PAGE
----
school rankings

school rankings

Here are the Top 10 Universities, According to U.S. News

Love ’em or hate ’em the annual U.S. Rankings of the country’s universities have been revealed. Though many accuse the rankings of being an outdated system where the same schools always rise to the top, they can be an interesting way to compare some of the many institutions of higher education in the country.


Though you really can’t narrow the college experience down to a few measurable data points, the people behind the U.S. News rankings try their best to determine what combination of factors creates the nation’s top schools. Factors considered include student retention, faculty resources, student selectivity, financial resources, alumni giving, and graduation rates.

Based on those factors and more, here are the top 10 American universities for 2015.

10. California Institute of Technology
Tuition and fees (2014-2015): $43,362
Enrollment: 977
The student-to-faculty ratio at the California Institute of Technology is 3:1. Its students are actively involved in research projects with NASA, the National Science Foundation and the U.S. Department of Health and Human Services.

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President Obama and the State of Education in the U.S.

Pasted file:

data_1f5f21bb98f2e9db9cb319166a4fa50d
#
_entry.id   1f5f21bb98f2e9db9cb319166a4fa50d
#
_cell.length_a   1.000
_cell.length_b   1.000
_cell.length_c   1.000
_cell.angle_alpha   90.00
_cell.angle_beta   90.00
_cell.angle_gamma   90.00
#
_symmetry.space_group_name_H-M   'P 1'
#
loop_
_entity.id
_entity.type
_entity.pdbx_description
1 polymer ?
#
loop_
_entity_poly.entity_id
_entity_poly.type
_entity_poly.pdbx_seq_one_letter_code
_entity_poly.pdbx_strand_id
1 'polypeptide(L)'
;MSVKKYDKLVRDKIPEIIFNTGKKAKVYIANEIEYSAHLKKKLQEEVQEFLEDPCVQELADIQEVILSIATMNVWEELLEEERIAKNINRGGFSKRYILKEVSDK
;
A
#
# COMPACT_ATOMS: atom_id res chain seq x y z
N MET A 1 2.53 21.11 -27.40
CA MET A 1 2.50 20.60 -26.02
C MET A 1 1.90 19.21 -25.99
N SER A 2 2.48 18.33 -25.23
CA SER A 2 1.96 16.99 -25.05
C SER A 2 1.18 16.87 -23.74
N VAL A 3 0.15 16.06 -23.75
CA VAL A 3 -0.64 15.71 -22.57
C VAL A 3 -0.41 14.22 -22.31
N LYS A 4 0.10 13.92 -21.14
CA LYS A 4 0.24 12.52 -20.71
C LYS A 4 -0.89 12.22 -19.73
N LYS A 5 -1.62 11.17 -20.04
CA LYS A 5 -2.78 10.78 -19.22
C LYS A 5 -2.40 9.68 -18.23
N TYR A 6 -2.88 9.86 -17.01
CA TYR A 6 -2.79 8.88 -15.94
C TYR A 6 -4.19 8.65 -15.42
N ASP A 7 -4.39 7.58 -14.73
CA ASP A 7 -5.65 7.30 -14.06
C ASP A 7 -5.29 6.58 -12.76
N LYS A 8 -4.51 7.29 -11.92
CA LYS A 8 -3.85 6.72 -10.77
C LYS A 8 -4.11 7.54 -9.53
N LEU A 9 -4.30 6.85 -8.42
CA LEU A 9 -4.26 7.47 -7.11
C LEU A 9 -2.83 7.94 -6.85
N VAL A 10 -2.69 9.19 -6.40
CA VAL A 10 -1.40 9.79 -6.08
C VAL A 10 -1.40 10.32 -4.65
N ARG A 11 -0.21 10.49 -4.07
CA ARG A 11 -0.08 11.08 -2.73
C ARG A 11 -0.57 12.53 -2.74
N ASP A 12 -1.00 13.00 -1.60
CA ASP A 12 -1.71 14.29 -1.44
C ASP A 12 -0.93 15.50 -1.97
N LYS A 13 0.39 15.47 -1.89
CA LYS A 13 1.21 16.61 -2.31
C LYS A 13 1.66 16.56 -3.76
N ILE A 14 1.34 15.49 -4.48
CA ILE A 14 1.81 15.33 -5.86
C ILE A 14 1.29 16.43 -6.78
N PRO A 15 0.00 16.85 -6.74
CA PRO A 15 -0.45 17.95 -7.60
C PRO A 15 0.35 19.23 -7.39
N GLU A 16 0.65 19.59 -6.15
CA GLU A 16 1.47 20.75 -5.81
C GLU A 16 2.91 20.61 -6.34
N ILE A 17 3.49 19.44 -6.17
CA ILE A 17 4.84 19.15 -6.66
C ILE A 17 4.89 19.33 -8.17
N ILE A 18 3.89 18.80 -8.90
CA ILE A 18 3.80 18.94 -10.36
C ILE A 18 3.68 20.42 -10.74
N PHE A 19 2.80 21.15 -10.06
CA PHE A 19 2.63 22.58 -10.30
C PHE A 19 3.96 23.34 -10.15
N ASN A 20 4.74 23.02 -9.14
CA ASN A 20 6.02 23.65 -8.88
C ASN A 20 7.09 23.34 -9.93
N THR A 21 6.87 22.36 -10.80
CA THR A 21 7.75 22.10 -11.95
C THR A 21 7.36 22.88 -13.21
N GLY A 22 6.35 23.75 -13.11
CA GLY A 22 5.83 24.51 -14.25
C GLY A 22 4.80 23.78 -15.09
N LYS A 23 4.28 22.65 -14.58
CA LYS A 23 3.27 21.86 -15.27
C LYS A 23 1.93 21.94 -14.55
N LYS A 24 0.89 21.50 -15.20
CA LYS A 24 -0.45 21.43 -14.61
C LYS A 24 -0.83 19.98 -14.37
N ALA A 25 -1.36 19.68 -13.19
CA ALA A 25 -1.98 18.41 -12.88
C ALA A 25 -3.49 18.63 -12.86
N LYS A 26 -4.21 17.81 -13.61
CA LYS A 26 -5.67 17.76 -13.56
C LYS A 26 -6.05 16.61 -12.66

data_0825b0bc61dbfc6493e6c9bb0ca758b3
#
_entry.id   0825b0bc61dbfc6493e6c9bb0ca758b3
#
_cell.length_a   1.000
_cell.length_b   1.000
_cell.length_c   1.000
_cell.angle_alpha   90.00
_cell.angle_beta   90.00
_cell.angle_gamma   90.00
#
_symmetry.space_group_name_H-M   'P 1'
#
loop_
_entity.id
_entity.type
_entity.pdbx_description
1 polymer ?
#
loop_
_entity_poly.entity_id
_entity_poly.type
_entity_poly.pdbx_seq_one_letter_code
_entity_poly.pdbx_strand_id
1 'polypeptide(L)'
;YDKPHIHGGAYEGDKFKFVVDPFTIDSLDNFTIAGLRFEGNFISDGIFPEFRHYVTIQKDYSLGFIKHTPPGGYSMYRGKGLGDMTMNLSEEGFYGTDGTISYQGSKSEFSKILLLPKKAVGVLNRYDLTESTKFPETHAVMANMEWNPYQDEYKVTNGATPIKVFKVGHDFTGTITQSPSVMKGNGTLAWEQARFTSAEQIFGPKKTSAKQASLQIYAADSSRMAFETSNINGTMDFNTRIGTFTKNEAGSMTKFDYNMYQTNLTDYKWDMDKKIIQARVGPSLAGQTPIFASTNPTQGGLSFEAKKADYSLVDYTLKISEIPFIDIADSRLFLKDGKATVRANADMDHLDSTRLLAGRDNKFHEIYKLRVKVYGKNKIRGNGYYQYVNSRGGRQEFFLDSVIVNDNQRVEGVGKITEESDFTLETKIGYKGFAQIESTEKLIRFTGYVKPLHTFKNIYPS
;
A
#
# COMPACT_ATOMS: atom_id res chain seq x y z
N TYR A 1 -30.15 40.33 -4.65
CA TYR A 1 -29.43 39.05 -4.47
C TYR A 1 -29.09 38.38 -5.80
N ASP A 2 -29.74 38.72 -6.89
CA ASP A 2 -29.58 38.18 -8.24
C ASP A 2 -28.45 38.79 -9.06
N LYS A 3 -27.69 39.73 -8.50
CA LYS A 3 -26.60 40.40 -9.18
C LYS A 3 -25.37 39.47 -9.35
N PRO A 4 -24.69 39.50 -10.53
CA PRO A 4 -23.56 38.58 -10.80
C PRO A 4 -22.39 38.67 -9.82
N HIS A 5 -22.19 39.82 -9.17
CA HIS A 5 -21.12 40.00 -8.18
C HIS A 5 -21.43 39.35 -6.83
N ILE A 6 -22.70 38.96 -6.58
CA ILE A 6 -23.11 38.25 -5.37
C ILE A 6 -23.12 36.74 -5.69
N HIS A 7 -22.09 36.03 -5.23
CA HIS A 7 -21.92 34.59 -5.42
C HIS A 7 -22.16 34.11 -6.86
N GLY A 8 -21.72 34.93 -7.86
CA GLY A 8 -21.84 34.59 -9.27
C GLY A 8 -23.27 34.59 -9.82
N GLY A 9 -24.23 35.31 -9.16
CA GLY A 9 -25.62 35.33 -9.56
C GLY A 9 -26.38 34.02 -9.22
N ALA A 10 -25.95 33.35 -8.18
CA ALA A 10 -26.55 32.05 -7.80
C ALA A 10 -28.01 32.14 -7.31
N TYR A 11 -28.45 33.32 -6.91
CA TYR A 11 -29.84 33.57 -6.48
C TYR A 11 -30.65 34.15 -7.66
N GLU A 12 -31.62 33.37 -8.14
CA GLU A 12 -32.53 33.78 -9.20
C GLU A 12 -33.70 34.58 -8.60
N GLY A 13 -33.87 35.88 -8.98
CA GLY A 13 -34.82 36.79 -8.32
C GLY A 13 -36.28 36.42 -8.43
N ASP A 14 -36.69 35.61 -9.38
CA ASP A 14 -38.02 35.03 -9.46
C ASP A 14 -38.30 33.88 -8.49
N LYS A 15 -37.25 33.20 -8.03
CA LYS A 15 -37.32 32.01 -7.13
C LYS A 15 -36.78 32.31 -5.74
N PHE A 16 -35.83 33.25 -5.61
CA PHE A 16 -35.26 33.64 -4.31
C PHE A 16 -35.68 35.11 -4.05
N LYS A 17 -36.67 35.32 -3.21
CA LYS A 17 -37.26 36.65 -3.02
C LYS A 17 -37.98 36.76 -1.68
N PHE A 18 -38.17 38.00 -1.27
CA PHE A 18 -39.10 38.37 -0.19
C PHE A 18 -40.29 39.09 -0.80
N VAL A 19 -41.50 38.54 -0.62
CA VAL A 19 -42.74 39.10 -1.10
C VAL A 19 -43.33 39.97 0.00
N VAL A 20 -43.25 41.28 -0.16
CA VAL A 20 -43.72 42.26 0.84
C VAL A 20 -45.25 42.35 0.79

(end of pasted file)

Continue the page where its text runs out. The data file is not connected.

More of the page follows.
classroomThere is a certain level of disconnect with reality in the citizenry of the United States. We pat ourselves on the back, proudly boasting that we are “the best country in the world.” And while that may be true to some extent – people have amazing opportunities and freedoms here – an inability to see that it might be possible that we aren’t always the best in everything we do may be holding us back. Nowhere is that more true than the United States’ lagging educational system.

According to a 2006 investigation by the ABC program 20/20, a Gallup Poll survey showed that 76 percent of Americans were completely or somewhat satisfied with their kids’ public school.

Now, here comes the disconnect:

In 2002, the United Nations Children’s Fund (UNICEF) issued a report on the state of education in 24 industrialized nations. The United States ranked 18th out of 24 nations. The report was based on results from three surveys that tested 14- and 15-year-old’s literacy and their abilities in essential mathematics and science.

“A child starting school in Canada, Finland, or South Korea has both a higher probability of reaching a given level of educational achievement and a lower probability of falling well below the average,” UNICEF said in a written statement.

Let that sink in for a moment. We’re in the bottom 25th percentile for education. Read the rest of this entry »


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